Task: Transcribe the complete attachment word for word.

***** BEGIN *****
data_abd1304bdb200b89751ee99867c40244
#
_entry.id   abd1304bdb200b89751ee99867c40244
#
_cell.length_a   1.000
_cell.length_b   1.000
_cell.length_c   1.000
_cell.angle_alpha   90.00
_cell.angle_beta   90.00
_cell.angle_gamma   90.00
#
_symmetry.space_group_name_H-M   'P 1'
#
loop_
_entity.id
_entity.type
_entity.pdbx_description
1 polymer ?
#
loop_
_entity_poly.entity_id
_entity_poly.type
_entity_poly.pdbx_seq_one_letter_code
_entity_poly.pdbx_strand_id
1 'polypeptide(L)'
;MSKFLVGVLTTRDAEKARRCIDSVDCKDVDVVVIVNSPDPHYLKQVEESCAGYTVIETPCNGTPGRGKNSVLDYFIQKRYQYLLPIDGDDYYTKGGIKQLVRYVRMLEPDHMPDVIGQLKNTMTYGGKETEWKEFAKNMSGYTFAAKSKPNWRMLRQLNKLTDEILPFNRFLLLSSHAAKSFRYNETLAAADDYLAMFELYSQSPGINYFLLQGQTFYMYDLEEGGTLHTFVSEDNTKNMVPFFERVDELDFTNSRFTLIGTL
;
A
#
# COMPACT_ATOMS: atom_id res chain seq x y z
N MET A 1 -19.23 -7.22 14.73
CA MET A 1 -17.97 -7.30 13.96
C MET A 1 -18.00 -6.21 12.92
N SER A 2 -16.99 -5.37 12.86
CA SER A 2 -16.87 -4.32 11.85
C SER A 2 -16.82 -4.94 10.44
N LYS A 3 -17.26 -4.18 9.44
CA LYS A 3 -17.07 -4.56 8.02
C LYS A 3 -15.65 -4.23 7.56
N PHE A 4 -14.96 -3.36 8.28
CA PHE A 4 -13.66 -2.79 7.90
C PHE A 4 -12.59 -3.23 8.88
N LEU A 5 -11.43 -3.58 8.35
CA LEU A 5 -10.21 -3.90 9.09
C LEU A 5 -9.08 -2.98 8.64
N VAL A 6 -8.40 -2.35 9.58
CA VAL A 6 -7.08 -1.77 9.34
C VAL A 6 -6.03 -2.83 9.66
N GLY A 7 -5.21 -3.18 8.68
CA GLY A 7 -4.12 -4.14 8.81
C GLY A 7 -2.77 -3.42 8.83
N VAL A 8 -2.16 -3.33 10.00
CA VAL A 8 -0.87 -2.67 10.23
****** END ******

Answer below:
data_abd1304bdb200b89751ee99867c40244
#
_entry.id   abd1304bdb200b89751ee99867c40244
#
_cell.length_a   1.000
_cell.length_b   1.000
_cell.length_c   1.000
_cell.angle_alpha   90.00
_cell.angle_beta   90.00
_cell.angle_gamma   90.00
#
_symmetry.space_group_name_H-M   'P 1'
#
loop_
_entity.id
_entity.type
_entity.pdbx_description
1 polymer ?
#
loop_
_entity_poly.entity_id
_entity_poly.type
_entity_poly.pdbx_seq_one_letter_code
_entity_poly.pdbx_strand_id
1 'polypeptide(L)'
;MSKFLVGVLTTRDAEKARRCIDSVDCKDVDVVVIVNSPDPHYLKQVEESCAGYTVIETPCNGTPGRGKNSVLDYFIQKRYQYLLPIDGDDYYTKGGIKQLVRYVRMLEPDHMPDVIGQLKNTMTYGGKETEWKEFAKNMSGYTFAAKSKPNWRMLRQLNKLTDEILPFNRFLLLSSHAAKSFRYNETLAAADDYLAMFELYSQSPGINYFLLQGQTFYMYDLEEGGTLHTFVSEDNTKNMVPFFERVDELDFTNSRFTLIGTL
;
A
#
# COMPACT_ATOMS: atom_id res chain seq x y z
N MET A 1 -19.23 -7.22 14.73
CA MET A 1 -17.97 -7.30 13.96
C MET A 1 -18.00 -6.21 12.92
N SER A 2 -16.99 -5.37 12.86
CA SER A 2 -16.87 -4.32 11.85
C SER A 2 -16.82 -4.94 10.44
N LYS A 3 -17.26 -4.18 9.44
CA LYS A 3 -17.07 -4.56 8.02
C LYS A 3 -15.65 -4.23 7.56
N PHE A 4 -14.96 -3.36 8.28
CA PHE A 4 -13.66 -2.79 7.90
C PHE A 4 -12.59 -3.23 8.88
N LEU A 5 -11.43 -3.58 8.35
CA LEU A 5 -10.21 -3.90 9.09
C LEU A 5 -9.08 -2.98 8.64
N VAL A 6 -8.40 -2.35 9.58
CA VAL A 6 -7.08 -1.77 9.34
C VAL A 6 -6.03 -2.83 9.66
N GLY A 7 -5.21 -3.18 8.68
CA GLY A 7 -4.12 -4.14 8.81
C GLY A 7 -2.77 -3.42 8.83
N VAL A 8 -2.16 -3.33 10.00
CA VAL A 8 -0.87 -2.67 10.23